It’s apt that Tom Fletcher finds himself living and working in Abu Dhabi. Its location – at the crossroads of Europe, Asia and Africa – reflects his life and career as a very modern diplomat. Not for him the confines of a permanent office desk, his professional journey has included stints in Paris, Nairobi and, aged just 36, serving as British ambassador to Lebanon, a role he held for four years.
“You don’t truly realise what being an ambassador is all about until you get off the plane and it becomes reality,” he concedes. “There’s that line in The West Wing where ‘you don’t learn the presidential voice, you earn the presidential voice’. Even the theatre of it – how you stand, how you speak, how you present yourself – much of this, you can’t really study in advance. A lot of it really does come down to empathy, emotional intelligence and curiosity – you can’t really teach that, but you can pick it up through learning from other people and on the job.”
Fletcher, though, had years of top level experience to fall back on. In addition to his time in Paris and Nairobi, he clocked up several years in 10 Downing Street as foreign policy advisor to three prime ministers. Quite a résumé – especially for someone who had no lifelong calling to diplomacy. “I tried lots of other things first – teaching, door-to-door selling, boxing, singing in a band,” he says. “It was only when I was getting into my final year at university that I really thought about it. I wanted to do something which had real social value and involved exploring the world.”
Fletcher is no longer in government service – he stepped down after the completion of his four years in Lebanon – but that doesn’t mean he has stepped away from diplomacy. A year ago he published his first book, The Naked Diplomat, which clocked up glowing reviews almost as fast as Fletcher ascended the Foreign Office career ladder.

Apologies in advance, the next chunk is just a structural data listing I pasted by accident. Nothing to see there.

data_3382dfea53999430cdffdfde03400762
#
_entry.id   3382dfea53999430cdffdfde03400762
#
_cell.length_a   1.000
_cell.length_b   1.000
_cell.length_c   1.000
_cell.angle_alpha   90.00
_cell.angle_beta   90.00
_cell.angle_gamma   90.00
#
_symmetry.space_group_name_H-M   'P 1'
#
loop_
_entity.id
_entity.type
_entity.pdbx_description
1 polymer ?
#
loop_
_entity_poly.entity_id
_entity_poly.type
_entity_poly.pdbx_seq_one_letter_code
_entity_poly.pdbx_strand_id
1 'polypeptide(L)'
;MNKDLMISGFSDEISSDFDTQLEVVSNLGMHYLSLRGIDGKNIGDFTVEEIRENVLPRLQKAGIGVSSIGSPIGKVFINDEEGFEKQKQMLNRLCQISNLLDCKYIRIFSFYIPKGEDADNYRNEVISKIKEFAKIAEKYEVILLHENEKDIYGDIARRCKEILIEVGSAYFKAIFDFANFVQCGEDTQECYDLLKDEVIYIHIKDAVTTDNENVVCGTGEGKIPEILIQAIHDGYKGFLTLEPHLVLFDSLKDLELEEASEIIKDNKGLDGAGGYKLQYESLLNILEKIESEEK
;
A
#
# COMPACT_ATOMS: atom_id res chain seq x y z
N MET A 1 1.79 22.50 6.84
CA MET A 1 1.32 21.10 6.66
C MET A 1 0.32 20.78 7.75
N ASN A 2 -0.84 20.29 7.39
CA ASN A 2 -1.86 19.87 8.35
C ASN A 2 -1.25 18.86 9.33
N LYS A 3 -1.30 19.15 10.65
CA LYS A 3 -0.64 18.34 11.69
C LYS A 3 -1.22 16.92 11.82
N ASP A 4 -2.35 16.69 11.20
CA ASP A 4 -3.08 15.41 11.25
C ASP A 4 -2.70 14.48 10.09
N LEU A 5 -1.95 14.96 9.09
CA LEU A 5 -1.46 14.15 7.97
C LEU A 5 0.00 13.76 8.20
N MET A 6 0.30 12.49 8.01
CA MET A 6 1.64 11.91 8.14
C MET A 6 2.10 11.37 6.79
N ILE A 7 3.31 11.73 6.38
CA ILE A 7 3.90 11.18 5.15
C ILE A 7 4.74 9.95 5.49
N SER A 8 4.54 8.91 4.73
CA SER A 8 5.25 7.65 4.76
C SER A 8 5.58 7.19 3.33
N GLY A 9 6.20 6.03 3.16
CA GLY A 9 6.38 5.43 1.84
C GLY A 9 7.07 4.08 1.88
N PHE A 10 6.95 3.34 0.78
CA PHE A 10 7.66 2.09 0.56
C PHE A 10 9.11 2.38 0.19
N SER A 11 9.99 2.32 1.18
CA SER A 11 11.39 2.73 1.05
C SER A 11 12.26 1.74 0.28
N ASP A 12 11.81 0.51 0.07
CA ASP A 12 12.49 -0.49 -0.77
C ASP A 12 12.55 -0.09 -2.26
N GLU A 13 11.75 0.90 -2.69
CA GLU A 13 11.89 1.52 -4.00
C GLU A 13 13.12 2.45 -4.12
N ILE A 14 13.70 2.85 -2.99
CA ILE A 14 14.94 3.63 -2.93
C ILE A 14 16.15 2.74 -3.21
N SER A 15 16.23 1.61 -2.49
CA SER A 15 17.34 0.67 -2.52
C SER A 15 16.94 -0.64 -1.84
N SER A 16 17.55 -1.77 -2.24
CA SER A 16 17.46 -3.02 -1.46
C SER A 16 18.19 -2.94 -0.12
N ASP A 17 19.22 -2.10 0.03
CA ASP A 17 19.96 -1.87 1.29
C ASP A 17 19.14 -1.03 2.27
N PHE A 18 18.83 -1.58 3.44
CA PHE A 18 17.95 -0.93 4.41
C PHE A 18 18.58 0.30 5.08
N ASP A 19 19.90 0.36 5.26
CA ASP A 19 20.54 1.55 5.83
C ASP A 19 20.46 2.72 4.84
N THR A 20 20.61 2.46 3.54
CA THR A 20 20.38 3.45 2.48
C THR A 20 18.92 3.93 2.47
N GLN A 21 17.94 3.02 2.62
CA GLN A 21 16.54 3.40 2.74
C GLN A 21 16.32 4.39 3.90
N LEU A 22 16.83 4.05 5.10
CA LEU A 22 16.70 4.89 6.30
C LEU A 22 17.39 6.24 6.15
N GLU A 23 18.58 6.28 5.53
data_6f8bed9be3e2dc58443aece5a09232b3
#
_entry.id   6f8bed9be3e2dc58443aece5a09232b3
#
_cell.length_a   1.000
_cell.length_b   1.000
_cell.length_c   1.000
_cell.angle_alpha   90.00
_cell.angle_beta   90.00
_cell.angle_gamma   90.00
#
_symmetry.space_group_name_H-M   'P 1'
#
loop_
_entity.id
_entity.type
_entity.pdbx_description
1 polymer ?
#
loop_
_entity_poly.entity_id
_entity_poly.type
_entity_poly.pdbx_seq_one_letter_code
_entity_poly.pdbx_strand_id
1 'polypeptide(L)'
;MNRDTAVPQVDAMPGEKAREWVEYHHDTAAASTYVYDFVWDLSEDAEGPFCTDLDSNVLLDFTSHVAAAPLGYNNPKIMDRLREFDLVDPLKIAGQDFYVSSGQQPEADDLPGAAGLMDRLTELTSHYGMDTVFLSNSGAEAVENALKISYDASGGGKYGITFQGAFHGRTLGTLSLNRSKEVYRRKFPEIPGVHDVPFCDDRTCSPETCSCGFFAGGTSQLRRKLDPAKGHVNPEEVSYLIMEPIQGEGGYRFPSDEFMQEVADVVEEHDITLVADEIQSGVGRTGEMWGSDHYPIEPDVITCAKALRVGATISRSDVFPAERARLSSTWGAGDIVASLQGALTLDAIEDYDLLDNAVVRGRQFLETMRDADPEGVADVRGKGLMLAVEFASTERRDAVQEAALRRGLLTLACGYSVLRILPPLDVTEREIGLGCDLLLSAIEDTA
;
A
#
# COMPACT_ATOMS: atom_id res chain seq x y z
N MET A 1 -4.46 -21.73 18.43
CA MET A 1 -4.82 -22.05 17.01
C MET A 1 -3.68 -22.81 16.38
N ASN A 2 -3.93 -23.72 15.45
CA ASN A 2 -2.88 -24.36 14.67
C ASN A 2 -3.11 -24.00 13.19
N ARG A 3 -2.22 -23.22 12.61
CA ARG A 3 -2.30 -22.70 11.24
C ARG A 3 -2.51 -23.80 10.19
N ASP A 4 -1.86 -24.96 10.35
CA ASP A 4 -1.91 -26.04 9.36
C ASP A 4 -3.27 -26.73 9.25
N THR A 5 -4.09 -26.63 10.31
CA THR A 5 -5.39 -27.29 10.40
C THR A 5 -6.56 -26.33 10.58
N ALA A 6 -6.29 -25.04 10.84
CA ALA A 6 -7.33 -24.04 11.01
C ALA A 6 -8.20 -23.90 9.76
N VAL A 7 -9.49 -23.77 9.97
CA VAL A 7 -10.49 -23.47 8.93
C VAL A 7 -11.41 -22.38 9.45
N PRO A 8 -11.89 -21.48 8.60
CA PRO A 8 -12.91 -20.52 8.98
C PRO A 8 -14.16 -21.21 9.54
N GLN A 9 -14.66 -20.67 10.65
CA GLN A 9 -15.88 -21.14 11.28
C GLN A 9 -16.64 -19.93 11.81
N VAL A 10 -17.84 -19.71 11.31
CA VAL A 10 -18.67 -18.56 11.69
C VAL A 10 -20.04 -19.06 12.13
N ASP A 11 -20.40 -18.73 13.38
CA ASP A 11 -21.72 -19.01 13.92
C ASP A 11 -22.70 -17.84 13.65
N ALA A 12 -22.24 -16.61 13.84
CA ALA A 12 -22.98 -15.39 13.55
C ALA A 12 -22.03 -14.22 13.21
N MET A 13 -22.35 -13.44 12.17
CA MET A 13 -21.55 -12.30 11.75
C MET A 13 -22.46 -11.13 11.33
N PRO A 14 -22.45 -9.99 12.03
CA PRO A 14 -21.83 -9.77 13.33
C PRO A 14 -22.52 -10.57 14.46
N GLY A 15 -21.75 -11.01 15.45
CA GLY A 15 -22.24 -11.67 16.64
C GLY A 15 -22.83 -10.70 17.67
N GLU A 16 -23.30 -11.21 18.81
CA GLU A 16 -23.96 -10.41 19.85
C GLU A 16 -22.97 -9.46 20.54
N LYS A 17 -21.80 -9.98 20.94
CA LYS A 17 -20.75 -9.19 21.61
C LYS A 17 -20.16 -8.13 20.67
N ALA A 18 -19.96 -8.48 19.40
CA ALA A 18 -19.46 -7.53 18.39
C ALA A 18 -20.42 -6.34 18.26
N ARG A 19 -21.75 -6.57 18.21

“The book is very much about how technology is changing power and statecraft,” he explains. “But more important than technology is ensuring we are properly in touch with the real value and purpose of diplomacy. This has sometimes got lost along the way amid the protocols and paraphernalia of summits and conferences, titles and communiqués. But that is what we are really here for, to build mutual coexistence.”
He goes on to say that diplomacy is more important than ever before. “It’s much clearer after 2016 that we are in a huge battle in the 21st century between those who support collaboration and partnership and those who think coexistence comes down to building bigger walls between us,” he says. “And then you also have the extremists who want to attack those places where we interact socially and culturally. For me this is the essence of diplomacy, and has been this way since the very first caveman persuaded a neighbour to team up and go hunting together – that instinct to collaborate for resource and not compete for it.”